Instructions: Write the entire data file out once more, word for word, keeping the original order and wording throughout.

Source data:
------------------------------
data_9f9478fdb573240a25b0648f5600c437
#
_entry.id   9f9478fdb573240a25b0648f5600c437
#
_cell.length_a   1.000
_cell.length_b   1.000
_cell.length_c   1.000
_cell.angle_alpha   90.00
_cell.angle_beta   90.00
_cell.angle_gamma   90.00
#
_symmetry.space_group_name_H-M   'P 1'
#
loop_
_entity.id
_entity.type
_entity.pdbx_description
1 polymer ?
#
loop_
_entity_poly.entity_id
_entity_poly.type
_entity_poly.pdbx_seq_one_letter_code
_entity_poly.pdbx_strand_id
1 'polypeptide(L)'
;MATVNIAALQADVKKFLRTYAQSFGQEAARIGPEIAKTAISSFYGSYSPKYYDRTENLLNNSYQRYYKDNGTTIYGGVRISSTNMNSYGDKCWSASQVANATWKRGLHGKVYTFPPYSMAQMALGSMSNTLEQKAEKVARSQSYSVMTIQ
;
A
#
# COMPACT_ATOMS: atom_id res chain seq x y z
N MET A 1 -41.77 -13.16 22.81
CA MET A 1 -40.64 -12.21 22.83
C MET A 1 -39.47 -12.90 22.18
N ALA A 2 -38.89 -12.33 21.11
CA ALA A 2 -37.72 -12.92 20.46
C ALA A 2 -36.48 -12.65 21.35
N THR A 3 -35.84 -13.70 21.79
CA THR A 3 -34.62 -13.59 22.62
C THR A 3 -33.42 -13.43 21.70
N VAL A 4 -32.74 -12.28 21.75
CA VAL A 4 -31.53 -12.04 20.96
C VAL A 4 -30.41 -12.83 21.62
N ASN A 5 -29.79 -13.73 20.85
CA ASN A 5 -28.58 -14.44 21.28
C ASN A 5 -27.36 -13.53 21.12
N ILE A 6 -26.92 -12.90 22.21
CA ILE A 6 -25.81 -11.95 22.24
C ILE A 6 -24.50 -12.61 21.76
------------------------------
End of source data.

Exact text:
data_9f9478fdb573240a25b0648f5600c437
#
_entry.id   9f9478fdb573240a25b0648f5600c437
#
_cell.length_a   1.000
_cell.length_b   1.000
_cell.length_c   1.000
_cell.angle_alpha   90.00
_cell.angle_beta   90.00
_cell.angle_gamma   90.00
#
_symmetry.space_group_name_H-M   'P 1'
#
loop_
_entity.id
_entity.type
_entity.pdbx_description
1 polymer ?
#
loop_
_entity_poly.entity_id
_entity_poly.type
_entity_poly.pdbx_seq_one_letter_code
_entity_poly.pdbx_strand_id
1 'polypeptide(L)'
;MATVNIAALQADVKKFLRTYAQSFGQEAARIGPEIAKTAISSFYGSYSPKYYDRTENLLNNSYQRYYKDNGTTIYGGVRISSTNMNSYGDKCWSASQVANATWKRGLHGKVYTFPPYSMAQMALGSMSNTLEQKAEKVARSQSYSVMTIQ
;
A
#
# COMPACT_ATOMS: atom_id res chain seq x y z
N MET A 1 -41.77 -13.16 22.81
CA MET A 1 -40.64 -12.21 22.83
C MET A 1 -39.47 -12.90 22.18
N ALA A 2 -38.89 -12.33 21.11
CA ALA A 2 -37.72 -12.92 20.46
C ALA A 2 -36.48 -12.65 21.35
N THR A 3 -35.84 -13.70 21.79
CA THR A 3 -34.62 -13.59 22.62
C THR A 3 -33.42 -13.43 21.70
N VAL A 4 -32.74 -12.28 21.75
CA VAL A 4 -31.53 -12.04 20.96
C VAL A 4 -30.41 -12.83 21.62
N ASN A 5 -29.79 -13.73 20.85
CA ASN A 5 -28.58 -14.44 21.28
C ASN A 5 -27.36 -13.53 21.12
N ILE A 6 -26.92 -12.90 22.21
CA ILE A 6 -25.81 -11.95 22.24
C ILE A 6 -24.50 -12.61 21.76